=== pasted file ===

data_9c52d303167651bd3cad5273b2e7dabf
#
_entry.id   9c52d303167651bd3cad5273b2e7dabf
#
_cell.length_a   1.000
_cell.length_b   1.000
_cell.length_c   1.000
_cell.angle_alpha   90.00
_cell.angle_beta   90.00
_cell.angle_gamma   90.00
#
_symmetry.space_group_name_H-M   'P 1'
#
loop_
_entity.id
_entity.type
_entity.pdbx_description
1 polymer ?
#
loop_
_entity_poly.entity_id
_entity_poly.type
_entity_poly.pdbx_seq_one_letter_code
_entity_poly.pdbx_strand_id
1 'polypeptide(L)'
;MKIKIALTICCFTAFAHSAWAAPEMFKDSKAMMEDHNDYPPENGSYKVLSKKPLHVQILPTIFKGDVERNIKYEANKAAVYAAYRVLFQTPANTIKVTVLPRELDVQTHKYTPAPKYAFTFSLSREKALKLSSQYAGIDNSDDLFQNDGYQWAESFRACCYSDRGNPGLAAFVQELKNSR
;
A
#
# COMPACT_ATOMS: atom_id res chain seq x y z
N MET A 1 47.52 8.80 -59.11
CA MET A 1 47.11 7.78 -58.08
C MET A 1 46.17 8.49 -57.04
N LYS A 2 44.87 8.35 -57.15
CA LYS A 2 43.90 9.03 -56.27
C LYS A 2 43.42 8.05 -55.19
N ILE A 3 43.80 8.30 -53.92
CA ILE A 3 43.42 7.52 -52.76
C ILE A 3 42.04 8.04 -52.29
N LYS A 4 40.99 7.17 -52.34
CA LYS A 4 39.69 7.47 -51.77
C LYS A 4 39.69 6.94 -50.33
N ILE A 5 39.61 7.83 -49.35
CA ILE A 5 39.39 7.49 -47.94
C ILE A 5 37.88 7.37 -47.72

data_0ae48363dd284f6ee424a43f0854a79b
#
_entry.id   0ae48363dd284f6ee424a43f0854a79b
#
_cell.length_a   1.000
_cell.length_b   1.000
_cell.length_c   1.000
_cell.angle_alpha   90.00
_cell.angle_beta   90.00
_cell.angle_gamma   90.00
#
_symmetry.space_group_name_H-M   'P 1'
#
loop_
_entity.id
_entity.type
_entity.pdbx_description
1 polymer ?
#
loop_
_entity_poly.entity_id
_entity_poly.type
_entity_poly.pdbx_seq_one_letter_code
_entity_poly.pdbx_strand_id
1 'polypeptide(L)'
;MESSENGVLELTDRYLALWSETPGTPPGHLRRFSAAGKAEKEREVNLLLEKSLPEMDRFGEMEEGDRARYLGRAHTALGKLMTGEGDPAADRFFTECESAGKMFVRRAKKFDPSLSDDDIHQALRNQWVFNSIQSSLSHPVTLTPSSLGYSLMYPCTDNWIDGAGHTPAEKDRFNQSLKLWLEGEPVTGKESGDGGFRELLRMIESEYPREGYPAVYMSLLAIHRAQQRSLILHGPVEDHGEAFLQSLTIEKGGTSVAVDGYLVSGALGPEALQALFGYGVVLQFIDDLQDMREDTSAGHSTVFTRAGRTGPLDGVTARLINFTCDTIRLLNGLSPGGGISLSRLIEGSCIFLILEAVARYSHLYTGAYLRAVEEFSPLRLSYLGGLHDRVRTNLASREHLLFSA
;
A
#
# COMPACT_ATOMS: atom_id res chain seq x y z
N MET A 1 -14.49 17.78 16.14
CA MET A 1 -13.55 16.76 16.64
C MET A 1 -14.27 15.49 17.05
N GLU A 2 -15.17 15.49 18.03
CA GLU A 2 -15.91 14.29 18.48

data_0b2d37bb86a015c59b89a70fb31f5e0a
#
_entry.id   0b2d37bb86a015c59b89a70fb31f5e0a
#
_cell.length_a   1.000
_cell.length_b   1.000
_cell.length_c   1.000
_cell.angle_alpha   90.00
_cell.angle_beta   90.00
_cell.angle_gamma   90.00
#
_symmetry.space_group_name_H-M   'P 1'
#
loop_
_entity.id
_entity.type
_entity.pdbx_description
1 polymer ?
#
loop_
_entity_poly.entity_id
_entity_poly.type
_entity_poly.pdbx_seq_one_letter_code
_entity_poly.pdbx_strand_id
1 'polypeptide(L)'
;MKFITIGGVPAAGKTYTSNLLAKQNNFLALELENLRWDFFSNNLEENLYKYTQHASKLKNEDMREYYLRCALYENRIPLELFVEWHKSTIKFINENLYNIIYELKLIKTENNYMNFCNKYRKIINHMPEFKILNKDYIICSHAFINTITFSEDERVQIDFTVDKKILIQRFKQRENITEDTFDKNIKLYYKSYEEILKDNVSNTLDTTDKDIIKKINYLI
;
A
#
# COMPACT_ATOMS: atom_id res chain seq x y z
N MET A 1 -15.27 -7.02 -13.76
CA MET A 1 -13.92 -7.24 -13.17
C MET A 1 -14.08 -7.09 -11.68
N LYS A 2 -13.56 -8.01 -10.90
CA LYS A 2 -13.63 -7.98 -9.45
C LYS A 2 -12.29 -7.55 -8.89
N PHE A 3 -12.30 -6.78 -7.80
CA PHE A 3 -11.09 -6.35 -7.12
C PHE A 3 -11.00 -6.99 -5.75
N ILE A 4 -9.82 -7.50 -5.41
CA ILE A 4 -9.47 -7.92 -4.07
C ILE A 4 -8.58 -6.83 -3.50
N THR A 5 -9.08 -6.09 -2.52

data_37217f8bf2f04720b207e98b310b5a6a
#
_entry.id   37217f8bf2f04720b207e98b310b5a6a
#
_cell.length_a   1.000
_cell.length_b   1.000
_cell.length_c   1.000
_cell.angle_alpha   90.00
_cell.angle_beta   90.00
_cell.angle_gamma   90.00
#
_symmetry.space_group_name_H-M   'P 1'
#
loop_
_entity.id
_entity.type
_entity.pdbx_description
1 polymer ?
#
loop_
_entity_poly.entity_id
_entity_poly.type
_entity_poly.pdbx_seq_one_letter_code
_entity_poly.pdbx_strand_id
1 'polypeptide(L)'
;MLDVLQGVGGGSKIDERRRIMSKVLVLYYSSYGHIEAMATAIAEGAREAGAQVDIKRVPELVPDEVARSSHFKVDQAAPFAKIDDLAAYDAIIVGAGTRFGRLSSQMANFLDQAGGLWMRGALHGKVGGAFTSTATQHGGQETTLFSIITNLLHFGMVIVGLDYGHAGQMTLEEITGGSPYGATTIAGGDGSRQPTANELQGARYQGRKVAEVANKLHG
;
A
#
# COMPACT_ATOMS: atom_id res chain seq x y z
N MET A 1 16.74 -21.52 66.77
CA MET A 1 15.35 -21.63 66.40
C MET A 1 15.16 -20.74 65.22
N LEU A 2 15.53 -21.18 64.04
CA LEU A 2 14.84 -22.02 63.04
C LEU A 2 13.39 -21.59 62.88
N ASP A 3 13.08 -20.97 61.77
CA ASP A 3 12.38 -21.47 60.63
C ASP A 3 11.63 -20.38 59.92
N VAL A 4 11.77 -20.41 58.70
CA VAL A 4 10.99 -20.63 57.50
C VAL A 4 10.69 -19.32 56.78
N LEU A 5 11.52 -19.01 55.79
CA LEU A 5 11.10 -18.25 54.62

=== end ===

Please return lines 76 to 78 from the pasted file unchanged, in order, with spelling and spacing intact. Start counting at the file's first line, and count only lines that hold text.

N MET A 1 -14.49 17.78 16.14
CA MET A 1 -13.55 16.76 16.64
C MET A 1 -14.27 15.49 17.05